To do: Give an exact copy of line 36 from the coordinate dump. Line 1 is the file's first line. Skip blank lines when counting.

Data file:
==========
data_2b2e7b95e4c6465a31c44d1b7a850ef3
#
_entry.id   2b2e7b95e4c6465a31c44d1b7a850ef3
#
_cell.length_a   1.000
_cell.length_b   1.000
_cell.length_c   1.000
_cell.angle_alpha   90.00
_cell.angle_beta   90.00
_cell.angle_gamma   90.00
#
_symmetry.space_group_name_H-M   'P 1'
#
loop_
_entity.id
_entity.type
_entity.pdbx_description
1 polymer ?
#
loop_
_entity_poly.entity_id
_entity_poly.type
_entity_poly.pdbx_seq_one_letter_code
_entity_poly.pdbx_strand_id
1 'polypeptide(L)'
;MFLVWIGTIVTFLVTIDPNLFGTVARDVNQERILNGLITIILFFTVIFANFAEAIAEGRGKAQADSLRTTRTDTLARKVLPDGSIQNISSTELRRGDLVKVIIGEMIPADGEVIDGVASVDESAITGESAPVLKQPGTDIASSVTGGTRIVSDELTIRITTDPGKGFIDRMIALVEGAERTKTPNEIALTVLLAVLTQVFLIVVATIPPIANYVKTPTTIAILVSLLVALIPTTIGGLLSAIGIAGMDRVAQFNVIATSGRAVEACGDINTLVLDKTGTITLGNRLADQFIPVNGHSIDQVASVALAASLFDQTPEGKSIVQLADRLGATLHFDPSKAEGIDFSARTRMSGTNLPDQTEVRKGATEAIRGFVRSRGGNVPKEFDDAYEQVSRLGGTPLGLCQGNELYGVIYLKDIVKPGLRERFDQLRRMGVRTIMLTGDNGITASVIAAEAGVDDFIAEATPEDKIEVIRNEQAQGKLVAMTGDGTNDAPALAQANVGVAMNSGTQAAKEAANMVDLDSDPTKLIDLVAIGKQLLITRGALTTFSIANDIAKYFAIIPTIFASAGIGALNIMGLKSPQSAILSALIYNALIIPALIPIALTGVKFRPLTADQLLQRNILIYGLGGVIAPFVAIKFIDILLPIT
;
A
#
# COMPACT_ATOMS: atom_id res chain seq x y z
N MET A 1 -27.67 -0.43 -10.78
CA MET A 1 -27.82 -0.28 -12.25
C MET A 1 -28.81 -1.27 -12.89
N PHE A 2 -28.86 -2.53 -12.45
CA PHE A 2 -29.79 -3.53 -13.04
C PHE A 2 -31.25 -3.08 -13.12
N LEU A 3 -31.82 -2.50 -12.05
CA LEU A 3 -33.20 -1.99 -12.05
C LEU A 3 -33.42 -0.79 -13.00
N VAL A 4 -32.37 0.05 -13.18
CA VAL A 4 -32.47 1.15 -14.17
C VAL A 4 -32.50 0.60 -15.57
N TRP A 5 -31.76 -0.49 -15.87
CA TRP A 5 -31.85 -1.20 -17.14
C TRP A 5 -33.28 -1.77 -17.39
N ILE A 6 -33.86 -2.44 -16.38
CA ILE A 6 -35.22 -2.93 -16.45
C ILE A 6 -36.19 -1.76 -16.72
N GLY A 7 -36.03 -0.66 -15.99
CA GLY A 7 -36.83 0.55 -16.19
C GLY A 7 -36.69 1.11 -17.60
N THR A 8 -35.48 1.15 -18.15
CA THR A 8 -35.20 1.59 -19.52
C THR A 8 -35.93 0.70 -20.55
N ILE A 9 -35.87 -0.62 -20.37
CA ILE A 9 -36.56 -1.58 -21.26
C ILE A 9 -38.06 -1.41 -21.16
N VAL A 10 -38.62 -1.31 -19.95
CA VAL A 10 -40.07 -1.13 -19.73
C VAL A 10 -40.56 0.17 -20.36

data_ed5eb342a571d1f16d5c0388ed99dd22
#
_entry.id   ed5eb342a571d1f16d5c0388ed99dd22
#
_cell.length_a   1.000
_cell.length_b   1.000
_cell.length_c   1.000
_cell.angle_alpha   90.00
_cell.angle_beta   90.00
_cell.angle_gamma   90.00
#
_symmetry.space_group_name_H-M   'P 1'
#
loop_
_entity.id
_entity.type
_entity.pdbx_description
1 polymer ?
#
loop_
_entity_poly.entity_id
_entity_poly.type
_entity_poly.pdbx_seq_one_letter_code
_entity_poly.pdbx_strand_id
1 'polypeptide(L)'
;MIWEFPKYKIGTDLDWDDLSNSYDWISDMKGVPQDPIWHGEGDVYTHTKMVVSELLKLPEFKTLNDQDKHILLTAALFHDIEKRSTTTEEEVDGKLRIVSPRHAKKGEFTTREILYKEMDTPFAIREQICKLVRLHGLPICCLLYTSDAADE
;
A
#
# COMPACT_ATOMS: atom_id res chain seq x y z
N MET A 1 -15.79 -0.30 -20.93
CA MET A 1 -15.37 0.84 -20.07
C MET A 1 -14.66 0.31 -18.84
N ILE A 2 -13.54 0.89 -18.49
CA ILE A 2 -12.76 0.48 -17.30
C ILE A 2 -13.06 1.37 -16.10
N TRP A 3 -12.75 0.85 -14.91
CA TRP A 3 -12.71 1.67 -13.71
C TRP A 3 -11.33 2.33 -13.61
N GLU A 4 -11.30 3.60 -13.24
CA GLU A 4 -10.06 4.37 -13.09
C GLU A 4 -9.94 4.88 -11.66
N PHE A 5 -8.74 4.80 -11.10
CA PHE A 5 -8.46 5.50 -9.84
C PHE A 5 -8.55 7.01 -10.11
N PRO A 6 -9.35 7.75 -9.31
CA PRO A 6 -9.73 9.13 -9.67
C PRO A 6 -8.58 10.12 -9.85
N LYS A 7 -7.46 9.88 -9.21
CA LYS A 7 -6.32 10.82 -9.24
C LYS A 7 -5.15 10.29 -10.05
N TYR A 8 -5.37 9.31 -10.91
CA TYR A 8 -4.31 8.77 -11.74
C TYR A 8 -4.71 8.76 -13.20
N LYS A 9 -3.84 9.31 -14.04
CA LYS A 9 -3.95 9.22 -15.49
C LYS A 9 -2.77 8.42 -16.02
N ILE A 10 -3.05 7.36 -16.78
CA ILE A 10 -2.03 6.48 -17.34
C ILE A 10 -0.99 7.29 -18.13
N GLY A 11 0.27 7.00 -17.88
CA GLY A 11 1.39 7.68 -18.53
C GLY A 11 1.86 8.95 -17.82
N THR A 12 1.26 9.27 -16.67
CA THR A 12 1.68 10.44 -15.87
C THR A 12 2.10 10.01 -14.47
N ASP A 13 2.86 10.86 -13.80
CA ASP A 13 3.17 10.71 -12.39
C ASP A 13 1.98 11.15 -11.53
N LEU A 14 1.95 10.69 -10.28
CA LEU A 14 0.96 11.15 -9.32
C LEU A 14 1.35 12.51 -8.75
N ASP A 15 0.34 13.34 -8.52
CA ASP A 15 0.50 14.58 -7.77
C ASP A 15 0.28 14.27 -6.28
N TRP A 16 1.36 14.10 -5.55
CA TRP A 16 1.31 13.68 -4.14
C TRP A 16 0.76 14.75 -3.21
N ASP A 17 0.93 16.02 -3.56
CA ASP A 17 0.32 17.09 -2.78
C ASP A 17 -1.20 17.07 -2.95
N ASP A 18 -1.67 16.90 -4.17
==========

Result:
C PHE A 2 -31.25 -3.08 -13.12